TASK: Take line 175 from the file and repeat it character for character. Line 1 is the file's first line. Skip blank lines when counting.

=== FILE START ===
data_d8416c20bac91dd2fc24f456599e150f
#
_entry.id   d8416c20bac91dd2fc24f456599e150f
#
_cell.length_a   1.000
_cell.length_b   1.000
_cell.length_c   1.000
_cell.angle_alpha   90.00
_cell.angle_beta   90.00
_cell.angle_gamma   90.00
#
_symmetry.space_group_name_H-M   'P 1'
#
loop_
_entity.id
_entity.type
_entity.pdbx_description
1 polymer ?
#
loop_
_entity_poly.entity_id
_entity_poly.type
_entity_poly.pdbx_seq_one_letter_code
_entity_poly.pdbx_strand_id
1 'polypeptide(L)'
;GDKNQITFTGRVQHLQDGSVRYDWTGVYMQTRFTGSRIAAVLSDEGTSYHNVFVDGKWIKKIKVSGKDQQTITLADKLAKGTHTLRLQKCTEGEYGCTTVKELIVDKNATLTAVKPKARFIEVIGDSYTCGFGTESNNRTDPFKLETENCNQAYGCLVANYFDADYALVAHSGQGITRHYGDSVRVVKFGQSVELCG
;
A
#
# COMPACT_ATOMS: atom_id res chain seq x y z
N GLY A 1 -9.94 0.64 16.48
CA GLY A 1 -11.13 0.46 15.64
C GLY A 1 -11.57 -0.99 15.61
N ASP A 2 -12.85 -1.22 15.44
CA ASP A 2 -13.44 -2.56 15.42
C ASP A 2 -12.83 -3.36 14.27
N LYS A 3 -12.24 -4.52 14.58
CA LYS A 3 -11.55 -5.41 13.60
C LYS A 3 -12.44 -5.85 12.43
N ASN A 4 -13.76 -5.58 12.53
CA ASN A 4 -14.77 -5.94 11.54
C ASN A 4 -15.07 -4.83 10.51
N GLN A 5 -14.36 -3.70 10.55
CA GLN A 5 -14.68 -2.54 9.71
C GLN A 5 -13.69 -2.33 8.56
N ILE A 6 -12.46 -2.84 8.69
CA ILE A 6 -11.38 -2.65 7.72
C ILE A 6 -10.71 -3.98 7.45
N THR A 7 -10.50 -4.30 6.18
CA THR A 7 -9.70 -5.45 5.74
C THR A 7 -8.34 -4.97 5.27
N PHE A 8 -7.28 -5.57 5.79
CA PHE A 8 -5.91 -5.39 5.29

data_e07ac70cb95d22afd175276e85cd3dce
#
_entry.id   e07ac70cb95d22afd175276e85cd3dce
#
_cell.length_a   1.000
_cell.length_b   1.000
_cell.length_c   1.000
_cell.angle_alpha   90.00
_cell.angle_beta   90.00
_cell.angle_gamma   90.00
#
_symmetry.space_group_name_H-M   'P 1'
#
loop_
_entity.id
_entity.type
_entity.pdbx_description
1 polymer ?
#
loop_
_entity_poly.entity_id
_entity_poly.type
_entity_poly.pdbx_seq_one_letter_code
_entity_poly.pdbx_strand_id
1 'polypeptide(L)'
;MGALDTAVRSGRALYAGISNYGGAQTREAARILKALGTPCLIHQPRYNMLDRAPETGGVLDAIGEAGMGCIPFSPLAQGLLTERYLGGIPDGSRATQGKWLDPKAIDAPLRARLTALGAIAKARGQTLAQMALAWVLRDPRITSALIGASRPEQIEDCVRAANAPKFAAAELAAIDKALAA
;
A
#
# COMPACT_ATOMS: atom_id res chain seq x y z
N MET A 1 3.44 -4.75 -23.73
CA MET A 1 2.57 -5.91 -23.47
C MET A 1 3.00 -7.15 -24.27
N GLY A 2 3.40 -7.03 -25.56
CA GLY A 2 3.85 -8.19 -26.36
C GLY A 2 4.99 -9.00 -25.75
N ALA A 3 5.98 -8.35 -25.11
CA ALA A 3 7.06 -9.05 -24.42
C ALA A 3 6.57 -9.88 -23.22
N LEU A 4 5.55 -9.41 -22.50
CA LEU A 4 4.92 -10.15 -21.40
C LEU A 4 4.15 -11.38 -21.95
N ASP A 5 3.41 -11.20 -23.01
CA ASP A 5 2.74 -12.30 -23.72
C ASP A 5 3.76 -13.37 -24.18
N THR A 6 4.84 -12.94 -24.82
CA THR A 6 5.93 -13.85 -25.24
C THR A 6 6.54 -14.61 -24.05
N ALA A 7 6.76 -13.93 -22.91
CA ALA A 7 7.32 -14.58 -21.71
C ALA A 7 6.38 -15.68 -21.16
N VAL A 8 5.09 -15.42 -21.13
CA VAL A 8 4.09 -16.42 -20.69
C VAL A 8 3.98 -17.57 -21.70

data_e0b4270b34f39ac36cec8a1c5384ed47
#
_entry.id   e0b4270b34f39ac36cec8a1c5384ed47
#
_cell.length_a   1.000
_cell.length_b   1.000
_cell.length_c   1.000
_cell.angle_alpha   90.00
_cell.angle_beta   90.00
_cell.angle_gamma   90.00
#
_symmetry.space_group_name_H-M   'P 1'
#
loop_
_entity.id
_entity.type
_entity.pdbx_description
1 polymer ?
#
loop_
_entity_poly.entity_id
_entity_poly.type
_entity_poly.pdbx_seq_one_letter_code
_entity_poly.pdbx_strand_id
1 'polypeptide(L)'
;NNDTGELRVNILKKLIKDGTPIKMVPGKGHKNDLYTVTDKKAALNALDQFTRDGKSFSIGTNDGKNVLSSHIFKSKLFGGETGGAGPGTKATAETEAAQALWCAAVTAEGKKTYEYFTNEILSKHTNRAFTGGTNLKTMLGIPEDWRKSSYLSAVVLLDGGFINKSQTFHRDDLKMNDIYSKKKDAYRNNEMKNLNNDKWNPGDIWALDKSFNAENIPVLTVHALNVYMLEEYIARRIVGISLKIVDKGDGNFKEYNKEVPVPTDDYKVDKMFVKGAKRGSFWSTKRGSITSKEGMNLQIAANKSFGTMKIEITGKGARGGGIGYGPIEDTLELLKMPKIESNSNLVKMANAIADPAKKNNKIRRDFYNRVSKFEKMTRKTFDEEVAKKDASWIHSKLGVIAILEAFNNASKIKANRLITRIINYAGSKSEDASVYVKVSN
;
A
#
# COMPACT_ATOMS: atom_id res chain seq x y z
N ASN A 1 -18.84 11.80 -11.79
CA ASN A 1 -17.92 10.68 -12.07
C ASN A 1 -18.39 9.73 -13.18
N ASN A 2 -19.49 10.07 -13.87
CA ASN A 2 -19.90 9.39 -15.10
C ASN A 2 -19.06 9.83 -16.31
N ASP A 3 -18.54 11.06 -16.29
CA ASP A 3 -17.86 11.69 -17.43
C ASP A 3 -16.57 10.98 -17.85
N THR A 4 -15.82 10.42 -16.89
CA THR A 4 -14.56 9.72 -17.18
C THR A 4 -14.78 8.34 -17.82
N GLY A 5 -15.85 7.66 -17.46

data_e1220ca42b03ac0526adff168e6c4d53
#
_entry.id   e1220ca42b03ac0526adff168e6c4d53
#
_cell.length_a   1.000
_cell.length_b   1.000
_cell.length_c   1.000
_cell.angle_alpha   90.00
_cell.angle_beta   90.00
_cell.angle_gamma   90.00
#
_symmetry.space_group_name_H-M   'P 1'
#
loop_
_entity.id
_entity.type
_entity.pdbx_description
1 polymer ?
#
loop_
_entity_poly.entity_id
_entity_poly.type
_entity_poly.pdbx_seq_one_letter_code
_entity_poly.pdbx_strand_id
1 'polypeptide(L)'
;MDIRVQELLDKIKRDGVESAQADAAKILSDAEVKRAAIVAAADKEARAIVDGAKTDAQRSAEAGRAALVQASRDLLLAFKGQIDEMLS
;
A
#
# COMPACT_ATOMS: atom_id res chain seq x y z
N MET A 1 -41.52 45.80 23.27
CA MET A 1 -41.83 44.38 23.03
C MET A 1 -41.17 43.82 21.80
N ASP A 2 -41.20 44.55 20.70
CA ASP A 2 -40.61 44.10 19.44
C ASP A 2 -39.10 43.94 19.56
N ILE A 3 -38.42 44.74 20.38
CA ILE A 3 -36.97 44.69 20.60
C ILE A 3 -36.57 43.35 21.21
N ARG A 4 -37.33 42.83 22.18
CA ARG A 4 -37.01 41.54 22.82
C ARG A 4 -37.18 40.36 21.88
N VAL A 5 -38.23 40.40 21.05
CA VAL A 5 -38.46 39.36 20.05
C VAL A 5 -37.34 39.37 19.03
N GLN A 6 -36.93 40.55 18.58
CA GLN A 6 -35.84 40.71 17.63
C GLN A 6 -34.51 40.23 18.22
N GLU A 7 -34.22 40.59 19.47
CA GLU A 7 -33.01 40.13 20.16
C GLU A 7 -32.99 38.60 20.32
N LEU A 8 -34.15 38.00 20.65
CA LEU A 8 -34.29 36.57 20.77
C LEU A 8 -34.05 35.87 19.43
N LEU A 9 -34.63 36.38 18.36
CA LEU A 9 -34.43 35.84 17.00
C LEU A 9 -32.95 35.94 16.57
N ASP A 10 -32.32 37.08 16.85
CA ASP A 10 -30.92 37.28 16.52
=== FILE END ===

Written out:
1 'polypeptide(L)'